Katie Scott has not let a matter as small as a global pandemic get in the way of her dreams. Last July, the teacher-turned-business-owner opened Red Zeppelin Records in downtown McKinney, a punk-grunge haven for crate diggers.
Soon after she opened the shop, Scott began to receive music submissions from local bands and singers. These artists only wanted Scott’s opinion, but she was blown away by the talent, which inspired yet another bold, mid-pandemic move.
Earlier this month, Scott launched an independent record label, aptly called Red Zeppelin Records, to create a launching pad for North Texas musicians.
“I spoke to a few others who have experience in the record label business,” Scott says, “and made the decision that I would create a platform for these musicians.”
So far, Scott has signed two artists to the label: Juno Uno, whom she describes as a “captivating character that creates dreamy synth-pop sounds combined with classic singer-songwriter elements,” and the store’s manager, Bayleigh Cheek, “a quiet storm of a human that mixes haunting vocals with raw and bold instrumentation.”
Independent record labels, despite what streaming habits would suggest, are still a sound endeavor, as Idol Records owner Erv Karwelis told us in a December interview.
As a one-woman record label owner, Scott plans to start small with her roster and slowly build as the momentum grows. She wants to be able to give her all to each artist she works with and believes her “organic” business strategy will blend well with this new endeavor.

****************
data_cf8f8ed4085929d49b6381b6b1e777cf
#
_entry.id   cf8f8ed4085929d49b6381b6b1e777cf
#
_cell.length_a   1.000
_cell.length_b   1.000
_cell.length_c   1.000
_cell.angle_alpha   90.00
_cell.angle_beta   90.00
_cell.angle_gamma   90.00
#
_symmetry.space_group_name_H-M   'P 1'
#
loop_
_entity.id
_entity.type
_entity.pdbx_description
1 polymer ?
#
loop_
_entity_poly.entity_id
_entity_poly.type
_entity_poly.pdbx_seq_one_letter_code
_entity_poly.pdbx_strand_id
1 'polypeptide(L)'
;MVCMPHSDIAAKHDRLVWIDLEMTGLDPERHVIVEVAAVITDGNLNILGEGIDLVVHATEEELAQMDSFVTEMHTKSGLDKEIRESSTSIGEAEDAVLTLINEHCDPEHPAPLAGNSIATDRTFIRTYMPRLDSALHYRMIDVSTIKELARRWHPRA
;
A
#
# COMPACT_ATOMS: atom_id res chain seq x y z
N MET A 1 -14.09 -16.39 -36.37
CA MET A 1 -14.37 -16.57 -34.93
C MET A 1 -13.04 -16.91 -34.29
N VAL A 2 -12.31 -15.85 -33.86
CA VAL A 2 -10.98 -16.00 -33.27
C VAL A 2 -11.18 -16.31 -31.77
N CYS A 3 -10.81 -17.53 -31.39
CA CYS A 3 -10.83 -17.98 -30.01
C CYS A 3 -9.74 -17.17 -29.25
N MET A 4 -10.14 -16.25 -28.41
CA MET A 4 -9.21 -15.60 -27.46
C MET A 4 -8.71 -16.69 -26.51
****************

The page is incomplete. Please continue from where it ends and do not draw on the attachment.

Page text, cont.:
Scott’s music taste is eclectic, ranging from punk music with raw emotion to folk music driven by lyrics and melody. She plans to sign artists who make “authentic, thought-provoking music.” She hopes to allow her artists the freedom to create the kind of work they want.
“I want to be known as a label that puts the artist’s best interest first,” Scott says. “That sounds cliché, but it’s true. So many artists sign a contract because they passionately want the public to hear their music, so badly that they may give up a large portion of their songwriting ownership, or even all at times.
"That’s when you see these artists that hit it big and then don’t have much to show for it, especially on their first album," she continues. "I believe a label is nothing without the artist and they should be given the accolades they deserve for being the creative mastermind. My goal is to protect those rights for them.”
Red Zeppelin Records is open to receiving submissions from artists of all genres across North Texas. For Scott, no submission is too weird, too poppy or too eccentric for her to consider.
“I don’t have anyone telling me what to do or specific types of music to search for,” Scott says, “so the options are so open, which I love.”
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